The last two properties on the proposed Preston-to-Forestville recreational trail will be acquired through the process of eminent domain or, in other words, taken against the wishes of landowners Vernon and Kay Ristau and John and Bernadette Snyder.
Members of the Preston City Council — serving as the agent for a Joint Powers Board which governs the bike trail — made the decision unanimously after nearly two hours of discussion during the Oct. 2 city council meeting.
The Ristaus and Snyders repeatedly asked how the private landowners present at the meeting would like to have strangers on their land or to have their land taken away.
Preston Council members cited reasons why they felt the land should be acquired and purchased for the trail.
Contacted one week after the meeting, Preston attorney David Joerg said the city was still open to negotiations with the landowners.
"We would like to see this dispute settled without any legal proceedings. That would save us all money, including the landowners," he stated.
Before proceeding with eminent domain, Joerg said some survey work needs to be completed offsite on the Ristau property to get the final legal description. That work has already been completed on the Snyder property.
If eminent domain proceedings go forward, Joerg said the two properties would likely be combined. The Ristaus and Snyders will be served with a petition for acquiring the property.
There would be a hearing before a judge, which would determine if taking land for a public bike and recreational trail is a "public purpose." This must be the case for eminent domain to occur.
Joerg said during his interview — and it also was noted at the Preston City Council meeting — that a recent decision in Mower County gives high hopes to the classification of recreational trails for a public purpose. Joerg called it a "landmark case" in the state of Minnesota.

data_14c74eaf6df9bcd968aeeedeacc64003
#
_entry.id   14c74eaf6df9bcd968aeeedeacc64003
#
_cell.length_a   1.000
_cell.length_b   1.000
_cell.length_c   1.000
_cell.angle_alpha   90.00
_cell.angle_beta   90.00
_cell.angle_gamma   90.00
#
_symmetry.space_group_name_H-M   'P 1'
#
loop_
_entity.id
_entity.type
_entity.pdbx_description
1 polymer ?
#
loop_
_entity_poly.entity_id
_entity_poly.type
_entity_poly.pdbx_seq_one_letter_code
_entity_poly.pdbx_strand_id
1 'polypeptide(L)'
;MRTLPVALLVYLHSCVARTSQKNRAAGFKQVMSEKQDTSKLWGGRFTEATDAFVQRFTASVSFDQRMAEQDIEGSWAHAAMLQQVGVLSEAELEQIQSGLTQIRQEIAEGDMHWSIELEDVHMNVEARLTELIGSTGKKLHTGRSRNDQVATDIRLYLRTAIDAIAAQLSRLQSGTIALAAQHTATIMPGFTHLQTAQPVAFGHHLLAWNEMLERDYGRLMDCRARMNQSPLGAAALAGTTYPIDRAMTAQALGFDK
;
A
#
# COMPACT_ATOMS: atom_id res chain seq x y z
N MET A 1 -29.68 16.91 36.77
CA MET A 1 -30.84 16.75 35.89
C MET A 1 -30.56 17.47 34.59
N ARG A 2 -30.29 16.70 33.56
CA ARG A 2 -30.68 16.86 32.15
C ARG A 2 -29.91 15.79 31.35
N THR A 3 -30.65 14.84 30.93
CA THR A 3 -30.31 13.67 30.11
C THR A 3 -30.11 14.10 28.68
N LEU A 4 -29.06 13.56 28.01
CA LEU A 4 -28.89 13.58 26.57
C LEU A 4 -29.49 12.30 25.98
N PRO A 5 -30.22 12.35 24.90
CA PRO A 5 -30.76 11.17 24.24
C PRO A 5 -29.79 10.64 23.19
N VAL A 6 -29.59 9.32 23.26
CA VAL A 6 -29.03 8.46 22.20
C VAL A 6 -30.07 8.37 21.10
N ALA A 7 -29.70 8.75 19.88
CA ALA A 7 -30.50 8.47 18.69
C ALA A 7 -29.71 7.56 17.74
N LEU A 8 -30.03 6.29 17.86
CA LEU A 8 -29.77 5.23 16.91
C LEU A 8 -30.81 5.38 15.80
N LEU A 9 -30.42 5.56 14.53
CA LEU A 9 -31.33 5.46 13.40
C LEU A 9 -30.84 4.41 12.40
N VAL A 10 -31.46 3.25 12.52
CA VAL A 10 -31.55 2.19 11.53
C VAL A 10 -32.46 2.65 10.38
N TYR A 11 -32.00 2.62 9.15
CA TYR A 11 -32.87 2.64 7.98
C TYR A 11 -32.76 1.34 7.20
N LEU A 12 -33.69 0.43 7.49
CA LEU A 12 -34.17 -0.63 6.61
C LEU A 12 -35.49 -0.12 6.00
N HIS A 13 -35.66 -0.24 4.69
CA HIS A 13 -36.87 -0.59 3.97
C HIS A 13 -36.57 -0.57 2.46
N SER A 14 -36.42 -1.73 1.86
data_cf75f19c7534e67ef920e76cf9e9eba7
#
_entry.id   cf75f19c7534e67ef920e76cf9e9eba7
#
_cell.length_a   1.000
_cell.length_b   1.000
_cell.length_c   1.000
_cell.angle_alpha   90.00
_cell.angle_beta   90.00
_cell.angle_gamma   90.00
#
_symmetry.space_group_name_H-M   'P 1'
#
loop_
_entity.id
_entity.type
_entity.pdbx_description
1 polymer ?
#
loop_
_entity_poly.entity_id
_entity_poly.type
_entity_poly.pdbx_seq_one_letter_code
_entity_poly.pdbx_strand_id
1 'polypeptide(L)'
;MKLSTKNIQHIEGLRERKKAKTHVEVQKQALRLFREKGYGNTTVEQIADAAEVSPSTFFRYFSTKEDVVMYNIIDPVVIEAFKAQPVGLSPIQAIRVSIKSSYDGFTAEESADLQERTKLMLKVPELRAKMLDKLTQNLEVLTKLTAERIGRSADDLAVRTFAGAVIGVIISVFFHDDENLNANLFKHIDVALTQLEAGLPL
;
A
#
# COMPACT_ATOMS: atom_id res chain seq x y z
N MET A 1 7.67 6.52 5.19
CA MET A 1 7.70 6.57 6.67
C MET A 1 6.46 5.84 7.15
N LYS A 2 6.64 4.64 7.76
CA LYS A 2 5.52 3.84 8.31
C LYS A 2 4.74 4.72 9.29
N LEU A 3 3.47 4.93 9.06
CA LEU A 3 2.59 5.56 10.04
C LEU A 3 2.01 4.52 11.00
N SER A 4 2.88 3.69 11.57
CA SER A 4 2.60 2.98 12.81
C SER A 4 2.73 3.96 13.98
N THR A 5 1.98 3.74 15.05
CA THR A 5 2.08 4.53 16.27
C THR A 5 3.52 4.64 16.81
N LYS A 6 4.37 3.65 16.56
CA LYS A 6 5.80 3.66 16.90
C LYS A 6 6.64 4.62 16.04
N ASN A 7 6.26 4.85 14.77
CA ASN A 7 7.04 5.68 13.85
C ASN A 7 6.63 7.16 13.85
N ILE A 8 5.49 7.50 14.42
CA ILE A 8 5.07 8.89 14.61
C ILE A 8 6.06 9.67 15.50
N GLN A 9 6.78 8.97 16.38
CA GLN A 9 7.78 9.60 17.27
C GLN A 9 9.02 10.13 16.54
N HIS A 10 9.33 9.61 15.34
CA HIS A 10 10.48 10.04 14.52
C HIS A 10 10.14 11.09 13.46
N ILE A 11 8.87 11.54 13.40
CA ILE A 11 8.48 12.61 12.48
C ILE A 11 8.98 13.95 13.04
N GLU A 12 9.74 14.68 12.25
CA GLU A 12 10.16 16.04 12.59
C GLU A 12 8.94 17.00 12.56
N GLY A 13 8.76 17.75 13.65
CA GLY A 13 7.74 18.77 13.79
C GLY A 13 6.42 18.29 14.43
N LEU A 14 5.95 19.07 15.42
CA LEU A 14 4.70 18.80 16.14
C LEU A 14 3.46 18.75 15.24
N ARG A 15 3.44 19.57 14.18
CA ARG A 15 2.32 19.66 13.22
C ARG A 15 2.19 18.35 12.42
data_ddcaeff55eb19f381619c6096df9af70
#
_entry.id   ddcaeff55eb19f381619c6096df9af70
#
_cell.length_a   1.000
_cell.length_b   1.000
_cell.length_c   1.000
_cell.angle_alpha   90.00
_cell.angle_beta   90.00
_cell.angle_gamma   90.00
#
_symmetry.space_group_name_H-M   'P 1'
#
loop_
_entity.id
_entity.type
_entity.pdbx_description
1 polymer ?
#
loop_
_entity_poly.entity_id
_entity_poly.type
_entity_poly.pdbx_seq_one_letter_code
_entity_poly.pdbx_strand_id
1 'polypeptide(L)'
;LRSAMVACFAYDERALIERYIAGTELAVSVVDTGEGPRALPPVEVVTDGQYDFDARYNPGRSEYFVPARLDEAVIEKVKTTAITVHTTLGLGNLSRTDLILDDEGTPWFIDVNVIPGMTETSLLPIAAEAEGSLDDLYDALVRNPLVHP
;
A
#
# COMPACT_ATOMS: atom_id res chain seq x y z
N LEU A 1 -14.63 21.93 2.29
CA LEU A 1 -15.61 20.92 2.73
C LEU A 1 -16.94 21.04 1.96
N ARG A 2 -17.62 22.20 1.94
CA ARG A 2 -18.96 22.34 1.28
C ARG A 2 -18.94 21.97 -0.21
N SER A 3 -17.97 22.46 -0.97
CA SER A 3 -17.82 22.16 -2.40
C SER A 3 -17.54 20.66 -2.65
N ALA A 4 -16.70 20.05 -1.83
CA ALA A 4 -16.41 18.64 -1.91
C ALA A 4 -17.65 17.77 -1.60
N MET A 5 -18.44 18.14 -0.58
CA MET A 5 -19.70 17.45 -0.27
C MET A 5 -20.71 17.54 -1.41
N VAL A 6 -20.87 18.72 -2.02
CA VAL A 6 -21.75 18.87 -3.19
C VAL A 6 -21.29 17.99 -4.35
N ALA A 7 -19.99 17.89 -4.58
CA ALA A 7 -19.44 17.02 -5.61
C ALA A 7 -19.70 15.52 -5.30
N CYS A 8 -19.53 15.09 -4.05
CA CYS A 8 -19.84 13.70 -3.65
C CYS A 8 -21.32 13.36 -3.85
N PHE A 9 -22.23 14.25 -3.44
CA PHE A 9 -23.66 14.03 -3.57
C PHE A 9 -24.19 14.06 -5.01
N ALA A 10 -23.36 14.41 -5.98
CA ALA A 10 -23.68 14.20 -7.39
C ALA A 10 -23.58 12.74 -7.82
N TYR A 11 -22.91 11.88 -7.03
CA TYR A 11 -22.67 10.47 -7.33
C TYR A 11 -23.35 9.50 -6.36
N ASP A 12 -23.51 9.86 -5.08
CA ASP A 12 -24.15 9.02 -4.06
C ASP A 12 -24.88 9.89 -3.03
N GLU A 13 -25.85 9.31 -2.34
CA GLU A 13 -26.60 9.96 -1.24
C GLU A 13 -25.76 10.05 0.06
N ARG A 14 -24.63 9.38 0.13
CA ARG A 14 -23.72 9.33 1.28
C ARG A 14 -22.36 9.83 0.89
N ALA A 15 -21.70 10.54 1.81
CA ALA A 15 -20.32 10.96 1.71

City council member Bob Sauer noted at the meeting his involvement in the process had started in earnest here six to eight months ago. He noted the Mower County case was decided in a short time. There were 14 landowners and eminent domain was used on seven of them. The decision was upheld in an appeals court.
Vernon Ristau, at the meeting, stated this process had been pushed at them for around 10 years.
"When other people say 'no,' can't you let it go?” he asked.
Once it has been determined to be in the interest of public purpose, the judge would appoint three persons to form a commission. Joerg stressed they are from the property appraisal and real estate fields and not county commissioners. They would look at the properties and come to a decision on what should be paid, then filing that information with the court.
The Ristaus and Snyders would then accept or reject the compensation offer. If rejecting, the district court would then set up a trial. Joerg said juries have always heard such trials.
The jury would listen to the information used to figure the valuation and also look at a replacement value for the properties. Then the jury would render a decision.
If all moved smoothly ahead, either by negotiations or by not appealing the value offered for the land in eminent domain proceedings, the whole process could take as little as 60 days to complete.
While hopeful that might happen, Joerg noted the attempt to acquire the land has gone on for several years at this point.
As the council meeting opened, council member Bob Sauer gave a summary of his work with Ristau and Snyder. He had been appointed to try to work out a solution, which might involve an alternate trail location.
Sauer noted that it was not until near the end of his time spent with the landowners that he learned the Department of Natural Resources (DNR) had a set point where they wanted the trail to enter Forestville/Mystery Cave State Park due to the park's geology and topography. He came to understand there would be no exception to that entry point.
Before that time, Sauer said Snyder had come up with several plans to have the trail come across his property in a different manner.
Other trail placements would have required land from different landowners who either had already sold land for the project, or also did not want to have their properties purchased. Going south of the Root River was eliminated as an option.
Sauer stated, "It appears to be the end of the trail and trail proponents have no options. We need to go after it in that fashion."